Objective: To investigate how worksite health interventions involving a 2.5-hour reduction of weekly working hours with (PE) or without (RWH) mandatory physical exercise affects productivity.
Methods: Six workplaces in dental health care were matched and randomized to three conditions (PE, RWH and referents). Employees' (N = 177) self-rated productivity and the workplaces' production levels (number of patients) were examined longitudinally.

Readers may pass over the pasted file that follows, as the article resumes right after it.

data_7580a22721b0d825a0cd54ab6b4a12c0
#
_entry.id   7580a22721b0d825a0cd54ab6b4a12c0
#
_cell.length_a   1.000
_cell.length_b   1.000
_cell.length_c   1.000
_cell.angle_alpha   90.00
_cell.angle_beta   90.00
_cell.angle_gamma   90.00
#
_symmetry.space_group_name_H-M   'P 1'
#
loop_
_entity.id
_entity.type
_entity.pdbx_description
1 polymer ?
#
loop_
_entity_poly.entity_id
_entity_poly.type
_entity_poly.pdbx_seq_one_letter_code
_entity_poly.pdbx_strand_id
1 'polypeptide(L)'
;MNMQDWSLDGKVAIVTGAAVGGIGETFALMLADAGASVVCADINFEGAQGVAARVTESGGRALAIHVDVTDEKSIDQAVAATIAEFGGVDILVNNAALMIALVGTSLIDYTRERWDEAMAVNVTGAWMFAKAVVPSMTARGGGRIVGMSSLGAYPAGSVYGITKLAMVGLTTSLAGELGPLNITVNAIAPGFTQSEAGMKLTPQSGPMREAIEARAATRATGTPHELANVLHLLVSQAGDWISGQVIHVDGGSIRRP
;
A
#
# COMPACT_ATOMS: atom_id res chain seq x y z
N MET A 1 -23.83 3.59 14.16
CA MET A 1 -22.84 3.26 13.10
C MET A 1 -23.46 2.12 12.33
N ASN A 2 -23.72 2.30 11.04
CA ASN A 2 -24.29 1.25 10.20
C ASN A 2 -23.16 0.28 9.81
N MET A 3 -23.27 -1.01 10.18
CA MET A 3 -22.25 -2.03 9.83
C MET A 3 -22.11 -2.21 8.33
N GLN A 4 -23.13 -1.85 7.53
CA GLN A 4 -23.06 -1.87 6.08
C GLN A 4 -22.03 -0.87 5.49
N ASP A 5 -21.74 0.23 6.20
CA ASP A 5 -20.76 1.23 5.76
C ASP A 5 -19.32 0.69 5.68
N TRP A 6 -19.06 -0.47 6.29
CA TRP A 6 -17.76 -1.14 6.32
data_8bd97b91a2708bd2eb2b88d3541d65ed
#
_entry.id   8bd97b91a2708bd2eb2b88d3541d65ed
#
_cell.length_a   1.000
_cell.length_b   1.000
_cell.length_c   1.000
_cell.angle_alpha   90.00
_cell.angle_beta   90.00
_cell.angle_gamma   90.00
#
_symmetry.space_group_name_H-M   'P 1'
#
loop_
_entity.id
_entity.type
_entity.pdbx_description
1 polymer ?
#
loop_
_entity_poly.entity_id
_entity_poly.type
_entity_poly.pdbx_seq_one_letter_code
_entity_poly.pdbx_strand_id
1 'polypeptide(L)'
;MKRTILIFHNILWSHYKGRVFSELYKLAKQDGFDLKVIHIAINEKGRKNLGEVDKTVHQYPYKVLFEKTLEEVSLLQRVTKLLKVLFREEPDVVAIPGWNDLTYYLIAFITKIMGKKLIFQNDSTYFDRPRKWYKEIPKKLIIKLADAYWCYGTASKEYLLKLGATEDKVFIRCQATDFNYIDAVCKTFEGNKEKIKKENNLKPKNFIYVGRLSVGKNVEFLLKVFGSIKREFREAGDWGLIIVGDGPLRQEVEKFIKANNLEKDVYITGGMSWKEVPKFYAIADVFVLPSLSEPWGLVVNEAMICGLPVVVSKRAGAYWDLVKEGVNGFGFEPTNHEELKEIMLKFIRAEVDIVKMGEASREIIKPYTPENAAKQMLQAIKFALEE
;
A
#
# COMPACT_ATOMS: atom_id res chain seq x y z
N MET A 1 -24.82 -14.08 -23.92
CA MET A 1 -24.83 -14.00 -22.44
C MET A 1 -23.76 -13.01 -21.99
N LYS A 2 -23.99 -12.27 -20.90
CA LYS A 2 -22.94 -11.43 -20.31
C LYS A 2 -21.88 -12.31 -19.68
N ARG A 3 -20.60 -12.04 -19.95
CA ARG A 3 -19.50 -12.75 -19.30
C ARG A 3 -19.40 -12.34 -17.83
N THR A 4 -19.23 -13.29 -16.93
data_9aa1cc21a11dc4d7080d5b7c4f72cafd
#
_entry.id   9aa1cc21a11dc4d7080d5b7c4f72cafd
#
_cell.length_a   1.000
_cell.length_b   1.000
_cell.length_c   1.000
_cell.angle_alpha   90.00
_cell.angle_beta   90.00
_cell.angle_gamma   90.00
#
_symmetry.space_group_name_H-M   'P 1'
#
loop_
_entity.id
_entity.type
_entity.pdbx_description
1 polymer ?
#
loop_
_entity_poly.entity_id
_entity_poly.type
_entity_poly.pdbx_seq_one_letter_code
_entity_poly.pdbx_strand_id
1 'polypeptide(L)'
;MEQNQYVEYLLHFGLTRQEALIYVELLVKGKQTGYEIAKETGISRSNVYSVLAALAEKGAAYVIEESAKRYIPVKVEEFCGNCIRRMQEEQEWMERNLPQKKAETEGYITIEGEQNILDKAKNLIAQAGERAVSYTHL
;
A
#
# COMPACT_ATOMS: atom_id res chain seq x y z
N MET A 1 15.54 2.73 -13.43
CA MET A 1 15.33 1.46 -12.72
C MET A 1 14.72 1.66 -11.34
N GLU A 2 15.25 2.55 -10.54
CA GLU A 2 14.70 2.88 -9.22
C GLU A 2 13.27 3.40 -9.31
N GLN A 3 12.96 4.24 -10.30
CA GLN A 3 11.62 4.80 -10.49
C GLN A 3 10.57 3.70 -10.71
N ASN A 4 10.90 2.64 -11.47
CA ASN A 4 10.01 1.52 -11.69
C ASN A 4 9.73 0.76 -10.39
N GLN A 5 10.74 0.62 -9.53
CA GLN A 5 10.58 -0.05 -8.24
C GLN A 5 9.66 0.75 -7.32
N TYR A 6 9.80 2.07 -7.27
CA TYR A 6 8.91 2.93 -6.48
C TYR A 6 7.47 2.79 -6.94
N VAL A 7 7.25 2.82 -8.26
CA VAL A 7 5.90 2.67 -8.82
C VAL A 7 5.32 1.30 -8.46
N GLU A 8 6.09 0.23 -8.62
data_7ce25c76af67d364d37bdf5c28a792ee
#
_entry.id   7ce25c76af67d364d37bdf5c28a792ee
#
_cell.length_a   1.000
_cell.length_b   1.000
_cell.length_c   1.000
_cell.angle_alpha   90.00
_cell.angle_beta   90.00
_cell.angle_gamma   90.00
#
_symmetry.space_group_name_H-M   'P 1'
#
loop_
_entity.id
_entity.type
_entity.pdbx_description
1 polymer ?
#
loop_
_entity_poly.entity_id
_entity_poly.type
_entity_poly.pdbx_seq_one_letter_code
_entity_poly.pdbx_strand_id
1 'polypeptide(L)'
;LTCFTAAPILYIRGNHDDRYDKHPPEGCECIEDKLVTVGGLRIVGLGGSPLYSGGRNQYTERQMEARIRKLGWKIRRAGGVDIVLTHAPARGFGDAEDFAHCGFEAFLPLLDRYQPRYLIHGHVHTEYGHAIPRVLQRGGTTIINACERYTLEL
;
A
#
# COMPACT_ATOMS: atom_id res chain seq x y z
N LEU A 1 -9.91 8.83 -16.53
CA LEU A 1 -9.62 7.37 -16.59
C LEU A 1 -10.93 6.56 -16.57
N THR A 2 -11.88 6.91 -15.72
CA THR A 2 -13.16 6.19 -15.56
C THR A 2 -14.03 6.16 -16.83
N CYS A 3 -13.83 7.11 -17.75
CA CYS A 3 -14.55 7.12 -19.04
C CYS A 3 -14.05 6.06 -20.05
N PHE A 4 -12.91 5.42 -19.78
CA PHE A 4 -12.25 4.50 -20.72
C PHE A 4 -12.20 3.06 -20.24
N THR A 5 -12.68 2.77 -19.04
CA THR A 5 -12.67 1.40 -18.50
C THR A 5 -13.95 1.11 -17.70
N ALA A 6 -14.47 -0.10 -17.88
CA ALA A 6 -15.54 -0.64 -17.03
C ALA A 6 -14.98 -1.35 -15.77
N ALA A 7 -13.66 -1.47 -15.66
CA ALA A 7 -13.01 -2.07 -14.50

Results: Number of treated patients increased in all conditions during the intervention year. While RWH showed the largest increase in this measure, PE showed significant increases in self-rated productivity, that is, increased quantity of work and work-ability and decreased sickness absence.
Conclusions: A reduction in work hours may be used for health promotion activities with sustained or improved production levels, suggesting an increased productivity since the same, or higher, production level can be achieved with lesser resources.